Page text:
At the time of this writing, Build My LED offers three pieces of optional equipment. One is a dimmer switch (capable of dimming LEDs to 10% of total output and available for $39.99; See Figure 8) while another is a kit for hanging the luminaire from the ceiling; $24.95). A recently available option is a kit for attaching the fixture to the aquarium and allowing you to aim it (available for $14.99).


Figure 8. An optional dimmer is available.

Pricing and Ordering

At the time of this writing, a 12″ luminaire is priced at $119, a 24″ at $179, the 36″ at $229, and the 48″ at $269 (discounts are available for multiple orders). Online ordering allows selection and submittal of all options – simply click-and-drag the LED options into the luminaire template, and click on other options. There is a tutorial for using the ordering portion of the website, but I found it unnecessary as the site is intuitive.

Website is one of the most impressive I have seen. Over the years, I have programmed more than a few Excel files for analyzing light and I can appreciate the amount of work this site has in it. For example, a few keystrokes can show you:

  • Beam angle intensity map
  • Lumens
  • Micromoles
  • Input watts
  • CIE x-coordinate
  • CIE y-coordinate
  • Electrical watts
  • Radiometric watts
  • Correlated Color Temperature (CCT, where applicable)
  • Color Rendition Index (CRI, where applicable)
  • Operating Temperature
  • Predicted Life
  • Spectral content (%blue, green, red, far red)
  • Spectral content at various depths in an aquarium


All products meet RoHS (Restriction of Hazardous Substances) requirements and are CE (Conformité Européenne) certified for distribution within the European Union.


Build My LED offers a 3 year warranty.

Customer Service

Customer service before and after the sale is an important consideration. Co-owner Nick Klase has taken time from his busy schedule to answer my questions. I am impressed with the depth and breadth of his lighting knowledge. It has been my experience that delivery (from Texas to Hawaii) takes about 7 days (very quick considering the luminaire is custom built).

Testing Protocol

Spectral characteristics of the LEDs were measured with an Ocean Optics fiber optic spectrometer. Kelvin and Color Rendition Indices (CRIs) were determined through use of Ocean Optics’ SpectraSuite software after the spectrometer had been calibrated to a LS-1-Cal 2,800K halogen-tungsten light source. Photosynthetic Photon Flux Density (PPFD, 400-700nm) was measured with a Li-Cor 1400 quantum meter/datalogger equipped with an underwater quantum sensor (calibrated to ‘air’) , while underwater measurements were taken with an Apogee quantum meter.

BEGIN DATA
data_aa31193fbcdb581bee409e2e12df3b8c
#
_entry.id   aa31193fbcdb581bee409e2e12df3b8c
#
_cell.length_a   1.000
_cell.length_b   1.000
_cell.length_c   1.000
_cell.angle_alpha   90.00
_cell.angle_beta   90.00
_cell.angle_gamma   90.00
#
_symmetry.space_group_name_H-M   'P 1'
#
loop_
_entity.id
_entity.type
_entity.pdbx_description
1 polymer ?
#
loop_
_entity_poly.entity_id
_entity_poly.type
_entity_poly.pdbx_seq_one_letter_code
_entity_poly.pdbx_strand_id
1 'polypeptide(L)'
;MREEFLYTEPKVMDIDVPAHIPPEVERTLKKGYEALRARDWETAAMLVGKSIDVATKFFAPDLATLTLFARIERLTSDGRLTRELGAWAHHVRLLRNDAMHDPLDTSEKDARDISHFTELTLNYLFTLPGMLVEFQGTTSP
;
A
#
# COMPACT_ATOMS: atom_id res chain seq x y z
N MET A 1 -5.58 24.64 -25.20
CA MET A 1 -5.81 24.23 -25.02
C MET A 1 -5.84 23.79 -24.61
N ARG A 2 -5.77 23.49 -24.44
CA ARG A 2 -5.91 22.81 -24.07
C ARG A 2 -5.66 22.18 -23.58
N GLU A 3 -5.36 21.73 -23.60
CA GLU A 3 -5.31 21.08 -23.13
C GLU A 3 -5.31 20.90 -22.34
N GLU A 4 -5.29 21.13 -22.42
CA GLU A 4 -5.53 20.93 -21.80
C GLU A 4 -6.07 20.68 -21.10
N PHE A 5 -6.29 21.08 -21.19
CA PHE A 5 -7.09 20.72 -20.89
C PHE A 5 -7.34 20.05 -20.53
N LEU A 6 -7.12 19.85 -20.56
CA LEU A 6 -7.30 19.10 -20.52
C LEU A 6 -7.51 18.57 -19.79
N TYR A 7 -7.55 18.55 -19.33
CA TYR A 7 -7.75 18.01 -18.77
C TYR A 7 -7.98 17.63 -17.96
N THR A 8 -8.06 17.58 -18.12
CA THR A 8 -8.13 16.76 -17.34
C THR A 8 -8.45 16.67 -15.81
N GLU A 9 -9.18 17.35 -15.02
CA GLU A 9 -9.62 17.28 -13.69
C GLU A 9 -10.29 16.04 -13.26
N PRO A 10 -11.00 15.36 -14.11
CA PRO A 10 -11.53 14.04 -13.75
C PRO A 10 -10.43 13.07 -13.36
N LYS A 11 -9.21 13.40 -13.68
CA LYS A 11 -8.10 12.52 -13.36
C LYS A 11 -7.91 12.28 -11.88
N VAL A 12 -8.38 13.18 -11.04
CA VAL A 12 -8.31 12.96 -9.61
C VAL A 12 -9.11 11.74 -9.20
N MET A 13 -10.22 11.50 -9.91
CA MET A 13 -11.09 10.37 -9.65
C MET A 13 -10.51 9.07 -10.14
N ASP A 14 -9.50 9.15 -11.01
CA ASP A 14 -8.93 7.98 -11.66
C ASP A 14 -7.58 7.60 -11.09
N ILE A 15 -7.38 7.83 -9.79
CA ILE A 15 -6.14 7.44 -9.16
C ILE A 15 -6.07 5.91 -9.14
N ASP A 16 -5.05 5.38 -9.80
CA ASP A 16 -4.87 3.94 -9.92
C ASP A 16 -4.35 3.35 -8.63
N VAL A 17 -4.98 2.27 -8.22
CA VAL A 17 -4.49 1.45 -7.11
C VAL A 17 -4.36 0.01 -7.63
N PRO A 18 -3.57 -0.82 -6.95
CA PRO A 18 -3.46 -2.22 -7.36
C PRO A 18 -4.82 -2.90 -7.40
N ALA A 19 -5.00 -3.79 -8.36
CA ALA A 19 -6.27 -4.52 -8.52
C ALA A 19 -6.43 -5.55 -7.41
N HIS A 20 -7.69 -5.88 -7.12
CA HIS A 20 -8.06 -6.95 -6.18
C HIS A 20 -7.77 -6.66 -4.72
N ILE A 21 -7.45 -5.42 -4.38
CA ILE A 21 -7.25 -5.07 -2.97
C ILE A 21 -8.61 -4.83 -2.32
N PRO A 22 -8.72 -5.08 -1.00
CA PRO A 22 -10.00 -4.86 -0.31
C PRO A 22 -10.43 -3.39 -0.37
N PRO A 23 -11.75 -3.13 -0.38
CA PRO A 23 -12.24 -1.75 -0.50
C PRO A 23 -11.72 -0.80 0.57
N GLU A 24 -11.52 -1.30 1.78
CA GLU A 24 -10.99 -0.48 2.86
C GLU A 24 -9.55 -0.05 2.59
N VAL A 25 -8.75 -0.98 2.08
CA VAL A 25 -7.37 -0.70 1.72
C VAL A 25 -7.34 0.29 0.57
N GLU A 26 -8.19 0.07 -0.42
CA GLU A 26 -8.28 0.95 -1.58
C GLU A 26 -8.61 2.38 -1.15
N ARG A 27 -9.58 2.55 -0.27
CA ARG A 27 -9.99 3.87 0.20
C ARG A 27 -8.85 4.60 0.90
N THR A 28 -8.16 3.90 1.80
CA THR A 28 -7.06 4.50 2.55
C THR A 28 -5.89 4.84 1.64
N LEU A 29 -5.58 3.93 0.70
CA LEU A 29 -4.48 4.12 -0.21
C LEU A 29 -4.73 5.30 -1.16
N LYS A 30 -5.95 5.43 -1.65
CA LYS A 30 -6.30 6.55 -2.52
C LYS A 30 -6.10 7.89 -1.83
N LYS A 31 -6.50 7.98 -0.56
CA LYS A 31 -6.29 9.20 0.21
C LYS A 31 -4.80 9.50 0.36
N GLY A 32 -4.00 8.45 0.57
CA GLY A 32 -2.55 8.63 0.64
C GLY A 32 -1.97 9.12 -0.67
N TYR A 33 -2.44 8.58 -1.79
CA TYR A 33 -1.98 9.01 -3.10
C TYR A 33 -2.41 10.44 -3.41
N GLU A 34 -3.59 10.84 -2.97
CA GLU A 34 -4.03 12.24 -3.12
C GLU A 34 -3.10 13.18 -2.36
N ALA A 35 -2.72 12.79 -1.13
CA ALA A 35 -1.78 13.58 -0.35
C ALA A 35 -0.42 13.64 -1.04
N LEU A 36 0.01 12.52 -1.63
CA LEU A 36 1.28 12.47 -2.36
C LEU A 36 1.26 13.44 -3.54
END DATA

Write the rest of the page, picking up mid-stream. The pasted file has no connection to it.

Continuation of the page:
1. Jeffrey, S., R. Mantoura, and S. Wright, 1997. Monographs on Oceanographic Methodology: Phytoplankton Pigments in Oceanography. United Nations Educational, Scientific and Educational Organization (UNESCO). Paris, France. 661 pp.
  • Dana Riddle

    I have been an aquarist since 1964 and a reef hobbyist since the mid-1980’s. I am the owner of a small laboratory (Riddle Aquatic Laboratories) that specializes in investigation of interactions between light and water motion & photosynthetic organisms (especially corals). The results of this research, resulting in almost 250 articles, have been published in Advanced Aquarist Online, Aquarium Frontiers, Koralle, Freshwater and Marine Aquarium, The Breeders’ Registry, Aquarium Fish, Marine Fish Monthly and others. My first article was published in a 1984 SeaScope and relayed my experiences with a refugium – an idea that would catch fire about a decade later. I have had the honor of making over 60 presentations to various groups, including national conferences such as the Marine Aquarium Conference of North America (MACNA) International Marine Aquarium Conference (IMAC), PetsFestival (Italy), regional conferences, and local clubs. I received the Marine Aquarium Society of North America (MASNA) Aquarist of the Year Award in 2011 at the MACNA conference in Des Moines.